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http://www.fool.com/mortgages/2016/11/07/no-were-not-in-a-housing-bubble-and-yes-home-price.aspx

FHA increases loan limits going into 2017 | North Salem Real Estate

house sun

Home prices force loan limits higher

The Federal Housing Administration announced plans on Thursday to increase loan limits in 2017, announcing a significant jump in counties set to increase compared to last year.

Due to home price increases, the FHA said that most areas in the country will see a slight increase in loan limits in 2017.

These loan limits are effective for case numbers assigned on or after Jan. 1, 2017, and will remain in effect through the end of the year.

The FHA recalculates its national loan limit on a yearly basis. The limits are based on a percentage calculation of the nation conforming loan limit.

Here are the upcoming changes. In high-cost areas, the FHA national loan limit “ceiling” will increase to $636,150 from $625,500.  FHA will also increase its “floor” to $275,665 from $271,050.

Additionally, the maximum claim amount for FHA-insured Home Equity Conversion Mortgages (HECMs), or reverse mortgages, will increase to $636,150.

The FHA noted that this amount is 150% of the national conforming limit of $424,100.

The maximum loan limits for forward mortgages increased in 2,948 counties, which is attributed to changes in housing prices and the resulting change to FHA’s “floor” and “ceiling” limits.

There were no areas with a decrease in the maximum loan limits for forward mortgages though they remain unchanged in 286 counties.

This is compared to last year, which increased the loan limits in 188 counties due to changes in housing prices.

As an added note, FHA’s minimum national loan limit “floor” is set at 65% of the national conforming loan limit of $424,100. The FHA said the floor applies to those areas where 115% of the median home price is less than 65% of the national conforming loan limit.

For any area that doesn’t fit this and the loan limit exceeds the “floor,” it’s considered a high cost area. The maximum FHA loan limit “ceiling” for high-cost areas is 150% of the national conforming limit.

Check here for a complete list of FHA loan limits.

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http://www.housingwire.com/articles/38657-fha-increases-loan-limits-going-into-2017?eid=311691494&bid=1602929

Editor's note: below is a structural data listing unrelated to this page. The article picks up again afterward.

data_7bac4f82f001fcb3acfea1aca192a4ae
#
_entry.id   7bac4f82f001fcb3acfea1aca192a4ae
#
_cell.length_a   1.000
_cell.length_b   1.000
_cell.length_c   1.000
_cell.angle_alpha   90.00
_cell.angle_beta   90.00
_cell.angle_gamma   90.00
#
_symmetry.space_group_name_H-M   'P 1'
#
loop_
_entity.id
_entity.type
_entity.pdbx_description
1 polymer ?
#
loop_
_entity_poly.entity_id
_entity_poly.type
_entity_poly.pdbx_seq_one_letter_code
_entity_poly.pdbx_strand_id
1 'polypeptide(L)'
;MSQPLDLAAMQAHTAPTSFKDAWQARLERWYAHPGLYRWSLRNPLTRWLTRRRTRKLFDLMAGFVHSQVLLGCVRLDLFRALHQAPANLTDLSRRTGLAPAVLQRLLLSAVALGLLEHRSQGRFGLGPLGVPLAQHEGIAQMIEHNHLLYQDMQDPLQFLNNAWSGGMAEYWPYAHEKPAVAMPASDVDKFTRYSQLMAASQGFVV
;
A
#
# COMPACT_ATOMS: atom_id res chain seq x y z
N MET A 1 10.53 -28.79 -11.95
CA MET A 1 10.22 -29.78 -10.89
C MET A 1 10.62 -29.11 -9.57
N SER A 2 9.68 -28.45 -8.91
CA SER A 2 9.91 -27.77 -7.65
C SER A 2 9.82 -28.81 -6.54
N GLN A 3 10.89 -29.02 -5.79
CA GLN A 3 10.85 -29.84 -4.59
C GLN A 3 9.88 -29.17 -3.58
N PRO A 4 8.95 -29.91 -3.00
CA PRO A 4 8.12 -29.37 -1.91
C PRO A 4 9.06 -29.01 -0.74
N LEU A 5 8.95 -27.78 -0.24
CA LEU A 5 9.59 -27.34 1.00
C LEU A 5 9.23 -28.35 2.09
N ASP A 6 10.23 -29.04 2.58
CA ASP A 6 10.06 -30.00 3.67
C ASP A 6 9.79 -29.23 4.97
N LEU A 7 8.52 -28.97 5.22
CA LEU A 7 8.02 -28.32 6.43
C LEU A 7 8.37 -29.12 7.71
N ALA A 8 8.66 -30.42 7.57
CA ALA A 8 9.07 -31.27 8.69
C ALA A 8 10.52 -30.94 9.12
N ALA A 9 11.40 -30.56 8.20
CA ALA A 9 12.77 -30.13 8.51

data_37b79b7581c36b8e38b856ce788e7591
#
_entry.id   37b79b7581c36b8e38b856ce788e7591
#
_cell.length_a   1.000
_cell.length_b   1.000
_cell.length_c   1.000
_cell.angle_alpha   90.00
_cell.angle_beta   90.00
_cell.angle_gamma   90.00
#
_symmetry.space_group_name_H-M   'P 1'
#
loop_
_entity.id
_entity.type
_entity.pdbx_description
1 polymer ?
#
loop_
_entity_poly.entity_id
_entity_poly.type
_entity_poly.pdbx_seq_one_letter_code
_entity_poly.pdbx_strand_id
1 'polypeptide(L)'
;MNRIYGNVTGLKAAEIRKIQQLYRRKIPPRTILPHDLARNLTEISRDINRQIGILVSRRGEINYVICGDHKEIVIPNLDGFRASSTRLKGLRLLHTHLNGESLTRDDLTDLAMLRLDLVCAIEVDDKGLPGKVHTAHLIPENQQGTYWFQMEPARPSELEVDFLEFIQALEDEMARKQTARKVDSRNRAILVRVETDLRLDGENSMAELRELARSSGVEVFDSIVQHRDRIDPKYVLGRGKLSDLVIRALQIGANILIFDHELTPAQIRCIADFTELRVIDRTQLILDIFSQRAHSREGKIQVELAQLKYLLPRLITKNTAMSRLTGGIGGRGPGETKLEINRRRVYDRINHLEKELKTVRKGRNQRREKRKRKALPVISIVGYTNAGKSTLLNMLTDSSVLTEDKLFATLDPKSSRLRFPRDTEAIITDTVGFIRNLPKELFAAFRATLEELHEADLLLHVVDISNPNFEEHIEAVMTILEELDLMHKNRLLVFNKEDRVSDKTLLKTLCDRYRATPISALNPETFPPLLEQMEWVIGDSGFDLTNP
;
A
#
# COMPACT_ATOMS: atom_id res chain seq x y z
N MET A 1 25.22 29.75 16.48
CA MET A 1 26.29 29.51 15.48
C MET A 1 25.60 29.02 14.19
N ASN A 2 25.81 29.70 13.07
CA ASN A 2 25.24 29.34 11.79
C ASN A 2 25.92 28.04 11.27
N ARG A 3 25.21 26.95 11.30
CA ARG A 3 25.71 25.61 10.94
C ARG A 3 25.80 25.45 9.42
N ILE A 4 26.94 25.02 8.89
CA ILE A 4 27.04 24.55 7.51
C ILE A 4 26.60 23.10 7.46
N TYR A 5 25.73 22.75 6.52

September Housing Starts Decline on Multifamily Weakness | North Salem Real Estate

The September pace of total housing starts decreased 9% due a substantial decline in multifamily production. Single-family construction continues, as expected, along a positive trend.

According to estimates from the Census Bureau and the Department of Housing and Urban Development, single-family starts increased 8.1% to a 783,000 seasonally adjusted annual rate in September. Year-to-date, single-family housing starts are running almost 10% higher than the year-to-date total for September of 2015.

Single-family permit growth points to additional growth. On a year-to-date basis, single-family permits from January to September of 2016 are more than 8% higher than this time in 2015.

Multifamily starts (units in 2+ properties) posted a large decline in September after a few months of strength. Apartment construction starts declined 38% in September to a seasonally adjusted annual rate of 264,000. Multifamily permits on a year-to-date basis are about 11% lower than this time in 2015.

Taken together, these trends are consistent with the NAHB forecast, which sees gathering strength for single-family construction and a leveling off of multifamily production as the market finds a balance between housing demand and supply.

sf-starts

Regionally, single-family starts showed strength in the Northeast, increasing 20%% on a monthly basis. Gains for single-family starts were also realized in the South (12%) and Midwest (6%). The West posted a slight drop of 2% after a strong August.

On a year-to-date basis, however, all regions have posted gains. Single-family starts are up 12% in the Northeast, 12% in the Midwest, 8% in the South and 6% in the West when comparing the September 2016 year-to-date total relative to the comparable September 2015 year-to-date totals.

construction

Taking the long view, an examination of the count of homes currently under construction provides the degree of market mix and momentum of the recovery in home construction. As of September, 58% of units under construction in the nation were multifamily (605,000). The count of 605,000 is a 13% gain over a year earlier.